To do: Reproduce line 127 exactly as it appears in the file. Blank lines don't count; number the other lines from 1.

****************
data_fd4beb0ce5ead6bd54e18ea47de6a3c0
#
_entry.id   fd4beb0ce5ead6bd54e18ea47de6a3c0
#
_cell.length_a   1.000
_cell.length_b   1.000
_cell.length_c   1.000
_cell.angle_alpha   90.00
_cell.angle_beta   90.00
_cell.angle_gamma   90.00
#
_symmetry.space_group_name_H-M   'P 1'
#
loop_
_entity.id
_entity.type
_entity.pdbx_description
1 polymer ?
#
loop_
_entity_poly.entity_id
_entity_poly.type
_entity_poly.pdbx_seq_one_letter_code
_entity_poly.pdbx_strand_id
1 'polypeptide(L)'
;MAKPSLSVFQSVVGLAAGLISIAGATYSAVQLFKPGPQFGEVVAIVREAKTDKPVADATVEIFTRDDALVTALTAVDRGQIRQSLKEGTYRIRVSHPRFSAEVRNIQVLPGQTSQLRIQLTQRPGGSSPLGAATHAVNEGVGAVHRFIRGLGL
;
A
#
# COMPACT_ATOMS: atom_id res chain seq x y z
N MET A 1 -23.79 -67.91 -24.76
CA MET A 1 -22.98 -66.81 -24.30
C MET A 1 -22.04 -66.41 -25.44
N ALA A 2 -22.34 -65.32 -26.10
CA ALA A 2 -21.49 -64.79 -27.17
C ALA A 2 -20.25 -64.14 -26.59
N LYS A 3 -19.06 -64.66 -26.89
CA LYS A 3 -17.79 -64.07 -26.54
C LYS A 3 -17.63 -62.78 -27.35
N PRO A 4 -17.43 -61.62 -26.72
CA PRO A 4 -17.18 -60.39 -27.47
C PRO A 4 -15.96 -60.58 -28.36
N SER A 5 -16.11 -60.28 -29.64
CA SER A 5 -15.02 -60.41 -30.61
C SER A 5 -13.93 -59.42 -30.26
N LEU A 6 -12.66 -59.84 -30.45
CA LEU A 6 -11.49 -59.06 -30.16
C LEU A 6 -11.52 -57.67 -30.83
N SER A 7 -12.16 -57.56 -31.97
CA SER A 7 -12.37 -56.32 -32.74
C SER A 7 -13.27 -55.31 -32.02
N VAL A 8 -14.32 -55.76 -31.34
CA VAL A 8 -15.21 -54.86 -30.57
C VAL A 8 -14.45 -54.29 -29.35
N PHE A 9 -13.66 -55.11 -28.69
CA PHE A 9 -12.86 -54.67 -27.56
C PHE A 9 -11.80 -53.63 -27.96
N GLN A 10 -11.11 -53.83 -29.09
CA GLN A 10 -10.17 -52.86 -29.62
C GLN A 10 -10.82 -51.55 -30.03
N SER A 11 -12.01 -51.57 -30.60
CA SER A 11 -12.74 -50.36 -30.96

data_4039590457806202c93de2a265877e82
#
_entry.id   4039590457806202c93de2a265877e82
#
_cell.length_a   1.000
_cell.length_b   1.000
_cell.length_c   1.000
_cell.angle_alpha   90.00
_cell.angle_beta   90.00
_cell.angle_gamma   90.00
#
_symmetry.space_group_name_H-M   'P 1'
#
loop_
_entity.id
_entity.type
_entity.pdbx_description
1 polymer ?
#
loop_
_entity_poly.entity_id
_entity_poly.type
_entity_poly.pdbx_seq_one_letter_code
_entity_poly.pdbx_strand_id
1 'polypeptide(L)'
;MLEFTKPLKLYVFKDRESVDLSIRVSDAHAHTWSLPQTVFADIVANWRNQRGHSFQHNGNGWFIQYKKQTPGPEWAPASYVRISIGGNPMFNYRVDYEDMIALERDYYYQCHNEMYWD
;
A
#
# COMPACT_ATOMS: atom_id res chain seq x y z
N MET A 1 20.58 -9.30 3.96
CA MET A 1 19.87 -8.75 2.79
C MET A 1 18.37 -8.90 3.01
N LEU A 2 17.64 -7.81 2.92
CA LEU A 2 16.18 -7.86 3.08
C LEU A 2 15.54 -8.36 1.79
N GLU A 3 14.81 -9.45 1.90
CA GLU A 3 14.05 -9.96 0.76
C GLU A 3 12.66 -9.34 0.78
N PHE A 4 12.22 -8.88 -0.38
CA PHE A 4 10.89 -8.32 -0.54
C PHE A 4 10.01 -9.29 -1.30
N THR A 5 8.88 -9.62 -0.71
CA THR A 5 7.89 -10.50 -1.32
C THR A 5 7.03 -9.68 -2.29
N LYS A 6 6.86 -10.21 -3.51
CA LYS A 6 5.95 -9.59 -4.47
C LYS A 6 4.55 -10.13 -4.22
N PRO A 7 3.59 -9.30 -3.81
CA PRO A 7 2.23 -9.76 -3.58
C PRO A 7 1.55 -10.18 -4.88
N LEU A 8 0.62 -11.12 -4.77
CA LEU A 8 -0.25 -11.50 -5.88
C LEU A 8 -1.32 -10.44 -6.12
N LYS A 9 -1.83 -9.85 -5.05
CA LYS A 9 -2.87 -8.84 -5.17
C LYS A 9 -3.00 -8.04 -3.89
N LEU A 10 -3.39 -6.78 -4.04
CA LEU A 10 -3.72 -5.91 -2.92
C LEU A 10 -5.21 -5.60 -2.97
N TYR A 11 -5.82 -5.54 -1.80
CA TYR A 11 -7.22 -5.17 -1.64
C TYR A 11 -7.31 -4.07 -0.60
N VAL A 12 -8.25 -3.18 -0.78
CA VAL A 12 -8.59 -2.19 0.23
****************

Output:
CA VAL A 12 -8.59 -2.19 0.23